by Brian William Waddell
After my last piece, someone questioned whether a “true Libertarian” (this phrase alone begs the question of what a true libertarian is, and whether the size of the “L” matters, but that’s for another post) is allowed to think that having a female-only tavern or Christians only theater is wrong. Sure. Why not? I don’t personally think it’s wrong, I just think it’s bad business. But the idea that holding an anti-segregationist opinion flies in the face of libertarianism is absurd. The key distinction is that I will fight for your right to have that silly segregated business while I tell you it’s a bad idea and you shouldn’t do it. If that makes it so that I’m not a “true Libertarian” I’m okay with that.
Why Limit Your Possibilities?
If you were opening a retail business that had a target demographic of, let’s say, women between the ages of 21 and 35, would you only allow people in that specific group to come in? No, that’s silly. Maybe just limit it to women? That seems like a slightly smarter choice. But what if a man wants to purchase some of your goods for his significant other? Clearly this means the best route for the business is to be open to men and women. I can understand the niche market for a tavern only allowing women, ostensibly for a less meat market-like environment, but there is a reason there are not many of them around. Limiting your audience of your own accord is bad business. Usually the audience that a business serves is limited enough by outside factors without internal silliness.
I’ve run enough businesses over the years to understand that the best policy for building and maintaining a business is one of open arms and friendly smiles. Nobody should be turned away.
Right to Refuse Service
On that note, I’ve already written a piece on my own liberty-centric site regarding a recent event where a bakery declined to make a wedding cake for a wedding between two men. The baker was well within his rights as a business owner. He wasn’t within his legal capabilities as a business owner (according to one judge) in Colorado, however. Therefore, he was ordered that he had to make cakes for same-sex couples. This is the problem, and also the distinction. A business owner should be able to choose to not serve people for any reason. Yes, I said any reason. It’s wrong and ignorant to do it for certain reasons, but it’s still something that must be allowed. The free market dictates that just as the business owner need not serve people, people need not patronize that business.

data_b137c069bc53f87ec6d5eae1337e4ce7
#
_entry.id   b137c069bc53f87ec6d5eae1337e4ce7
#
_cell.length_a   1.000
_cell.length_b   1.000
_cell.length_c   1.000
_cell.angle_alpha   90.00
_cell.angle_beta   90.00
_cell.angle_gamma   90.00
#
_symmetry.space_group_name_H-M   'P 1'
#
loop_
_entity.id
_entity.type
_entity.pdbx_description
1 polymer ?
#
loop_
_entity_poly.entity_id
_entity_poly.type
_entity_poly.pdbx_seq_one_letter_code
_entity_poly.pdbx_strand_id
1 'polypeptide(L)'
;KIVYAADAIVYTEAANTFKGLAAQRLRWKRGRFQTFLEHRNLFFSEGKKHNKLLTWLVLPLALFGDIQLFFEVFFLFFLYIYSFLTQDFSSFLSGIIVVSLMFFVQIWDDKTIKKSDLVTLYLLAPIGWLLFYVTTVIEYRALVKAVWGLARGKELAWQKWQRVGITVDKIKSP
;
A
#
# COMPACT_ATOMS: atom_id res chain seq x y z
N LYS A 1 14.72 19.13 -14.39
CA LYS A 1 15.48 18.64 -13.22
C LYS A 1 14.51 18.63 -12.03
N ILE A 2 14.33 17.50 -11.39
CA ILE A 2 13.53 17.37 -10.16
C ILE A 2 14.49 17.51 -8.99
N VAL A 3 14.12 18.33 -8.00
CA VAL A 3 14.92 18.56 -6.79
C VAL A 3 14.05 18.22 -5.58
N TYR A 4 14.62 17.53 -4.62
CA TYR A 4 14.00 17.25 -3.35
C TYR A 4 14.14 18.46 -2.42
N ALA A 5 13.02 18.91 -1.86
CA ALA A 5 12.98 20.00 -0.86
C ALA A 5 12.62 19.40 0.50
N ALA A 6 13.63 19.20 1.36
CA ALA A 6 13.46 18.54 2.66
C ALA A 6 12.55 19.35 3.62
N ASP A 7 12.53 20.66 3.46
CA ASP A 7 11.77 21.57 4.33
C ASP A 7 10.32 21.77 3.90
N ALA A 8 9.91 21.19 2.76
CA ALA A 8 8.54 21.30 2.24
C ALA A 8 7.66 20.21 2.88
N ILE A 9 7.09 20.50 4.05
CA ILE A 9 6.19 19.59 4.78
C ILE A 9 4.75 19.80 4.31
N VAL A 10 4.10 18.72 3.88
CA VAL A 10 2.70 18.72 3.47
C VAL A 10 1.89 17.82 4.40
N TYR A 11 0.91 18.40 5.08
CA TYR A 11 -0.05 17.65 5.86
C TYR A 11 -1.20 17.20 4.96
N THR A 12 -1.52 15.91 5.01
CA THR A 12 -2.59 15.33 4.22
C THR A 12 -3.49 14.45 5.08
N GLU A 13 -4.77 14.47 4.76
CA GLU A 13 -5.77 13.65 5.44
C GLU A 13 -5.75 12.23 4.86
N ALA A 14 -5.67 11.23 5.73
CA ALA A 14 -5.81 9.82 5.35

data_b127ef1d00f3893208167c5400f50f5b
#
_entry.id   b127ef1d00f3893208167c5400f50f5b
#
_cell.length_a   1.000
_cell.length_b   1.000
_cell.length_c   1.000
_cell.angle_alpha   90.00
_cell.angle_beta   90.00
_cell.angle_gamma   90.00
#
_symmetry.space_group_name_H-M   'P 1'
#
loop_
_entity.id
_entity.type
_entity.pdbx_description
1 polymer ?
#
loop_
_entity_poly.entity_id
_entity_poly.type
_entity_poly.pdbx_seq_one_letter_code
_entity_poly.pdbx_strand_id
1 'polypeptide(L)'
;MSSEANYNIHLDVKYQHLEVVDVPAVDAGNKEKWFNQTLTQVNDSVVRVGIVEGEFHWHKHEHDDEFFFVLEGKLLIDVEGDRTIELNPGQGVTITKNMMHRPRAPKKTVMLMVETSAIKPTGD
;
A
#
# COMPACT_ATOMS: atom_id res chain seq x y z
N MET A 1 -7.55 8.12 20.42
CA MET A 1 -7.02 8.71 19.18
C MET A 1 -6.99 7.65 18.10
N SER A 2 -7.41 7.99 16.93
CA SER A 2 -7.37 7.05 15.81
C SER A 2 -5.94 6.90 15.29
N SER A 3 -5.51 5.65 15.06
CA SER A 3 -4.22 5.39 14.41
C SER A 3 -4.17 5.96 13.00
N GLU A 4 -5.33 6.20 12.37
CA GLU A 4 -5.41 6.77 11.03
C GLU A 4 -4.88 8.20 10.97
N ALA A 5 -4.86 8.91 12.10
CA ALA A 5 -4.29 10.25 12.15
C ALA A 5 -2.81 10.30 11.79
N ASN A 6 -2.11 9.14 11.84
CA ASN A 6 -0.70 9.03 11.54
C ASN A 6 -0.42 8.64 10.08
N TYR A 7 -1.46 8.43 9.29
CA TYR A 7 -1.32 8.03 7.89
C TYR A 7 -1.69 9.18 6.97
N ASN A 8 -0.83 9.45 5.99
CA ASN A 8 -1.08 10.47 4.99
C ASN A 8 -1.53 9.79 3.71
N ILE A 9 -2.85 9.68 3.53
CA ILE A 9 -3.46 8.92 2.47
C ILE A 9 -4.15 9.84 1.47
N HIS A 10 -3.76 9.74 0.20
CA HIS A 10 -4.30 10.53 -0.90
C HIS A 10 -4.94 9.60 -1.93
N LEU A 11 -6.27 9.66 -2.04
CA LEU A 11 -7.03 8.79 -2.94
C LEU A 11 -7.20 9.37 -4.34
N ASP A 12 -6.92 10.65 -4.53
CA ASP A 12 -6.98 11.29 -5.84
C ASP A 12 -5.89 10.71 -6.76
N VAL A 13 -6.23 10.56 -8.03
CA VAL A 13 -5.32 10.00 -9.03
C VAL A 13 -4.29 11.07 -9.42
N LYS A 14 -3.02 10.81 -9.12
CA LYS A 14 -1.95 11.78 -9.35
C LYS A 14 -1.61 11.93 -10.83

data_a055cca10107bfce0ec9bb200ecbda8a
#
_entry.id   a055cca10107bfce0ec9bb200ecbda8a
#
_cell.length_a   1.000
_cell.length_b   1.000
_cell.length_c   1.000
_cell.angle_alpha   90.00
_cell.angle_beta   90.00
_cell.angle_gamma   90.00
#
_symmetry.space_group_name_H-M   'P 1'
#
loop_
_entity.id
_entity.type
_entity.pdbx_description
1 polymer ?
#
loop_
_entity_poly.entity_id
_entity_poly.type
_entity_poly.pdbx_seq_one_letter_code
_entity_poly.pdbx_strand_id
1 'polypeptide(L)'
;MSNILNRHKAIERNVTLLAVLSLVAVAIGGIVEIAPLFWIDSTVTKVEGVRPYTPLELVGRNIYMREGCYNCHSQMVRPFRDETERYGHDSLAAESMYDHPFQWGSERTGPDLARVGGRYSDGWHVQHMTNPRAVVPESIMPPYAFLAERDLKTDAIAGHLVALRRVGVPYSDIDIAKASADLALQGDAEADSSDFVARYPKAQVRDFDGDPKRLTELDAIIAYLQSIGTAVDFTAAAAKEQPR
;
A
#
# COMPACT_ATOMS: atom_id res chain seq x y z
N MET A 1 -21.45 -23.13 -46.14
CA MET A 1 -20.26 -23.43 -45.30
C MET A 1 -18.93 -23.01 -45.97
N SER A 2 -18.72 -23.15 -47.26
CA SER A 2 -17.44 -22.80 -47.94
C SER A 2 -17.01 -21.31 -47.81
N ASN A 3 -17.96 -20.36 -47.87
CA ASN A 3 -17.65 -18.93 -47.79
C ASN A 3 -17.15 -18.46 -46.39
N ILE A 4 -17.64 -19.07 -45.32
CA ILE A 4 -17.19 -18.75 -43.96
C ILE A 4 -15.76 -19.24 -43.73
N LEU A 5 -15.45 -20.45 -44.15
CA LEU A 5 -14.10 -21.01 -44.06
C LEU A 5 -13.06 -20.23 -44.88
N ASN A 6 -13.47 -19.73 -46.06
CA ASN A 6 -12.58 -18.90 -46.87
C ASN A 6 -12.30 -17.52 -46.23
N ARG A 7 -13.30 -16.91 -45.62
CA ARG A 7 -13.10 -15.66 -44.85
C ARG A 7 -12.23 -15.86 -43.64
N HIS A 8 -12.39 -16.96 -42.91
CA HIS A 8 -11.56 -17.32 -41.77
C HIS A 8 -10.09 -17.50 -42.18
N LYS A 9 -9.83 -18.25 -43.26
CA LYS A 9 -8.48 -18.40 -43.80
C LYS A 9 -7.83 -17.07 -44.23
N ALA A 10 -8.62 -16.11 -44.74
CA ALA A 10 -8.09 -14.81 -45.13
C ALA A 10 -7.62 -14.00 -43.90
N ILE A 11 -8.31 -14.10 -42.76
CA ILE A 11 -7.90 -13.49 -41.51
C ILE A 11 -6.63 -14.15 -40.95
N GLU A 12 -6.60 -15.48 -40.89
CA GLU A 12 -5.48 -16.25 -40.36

I think taking adverse action toward people based on the color of their skin is wrong. I think taking adverse action toward people based on their sexual preferences is wrong. I think taking adverse action toward people based on their religion is wrong. I’m allowed to think these things are wrong. I’m also allowed to say, “Yeah, that’s wrong, but he can run his business how he chooses. I’ll just never shop there.” On a philosophical level, at least, I have no problem with the creation of “black only” schools or other institutions. I have no problem with “Asian only” schools. I have no problem with “white only” schools. Frankly, as long as all groups are allowed to have their own institutions I don’t see how anyone is actually left out. Another requirement would be that nobody would be compelled to (they can if they want to, of course) pay for the institution. This would be allowed if we were truly living in a place of liberty. (I think all of the above institutions are silly and run counter to improving society because experiencing diversity is a key to becoming a well rounded individual. But, to each his own.)
Make My Day
Go ahead. Open a business where you only allow redheaded men with handlebar mustaches over the age of 33. Call me when you reach your first anniversary and I’ll throw you a huge party to celebrate.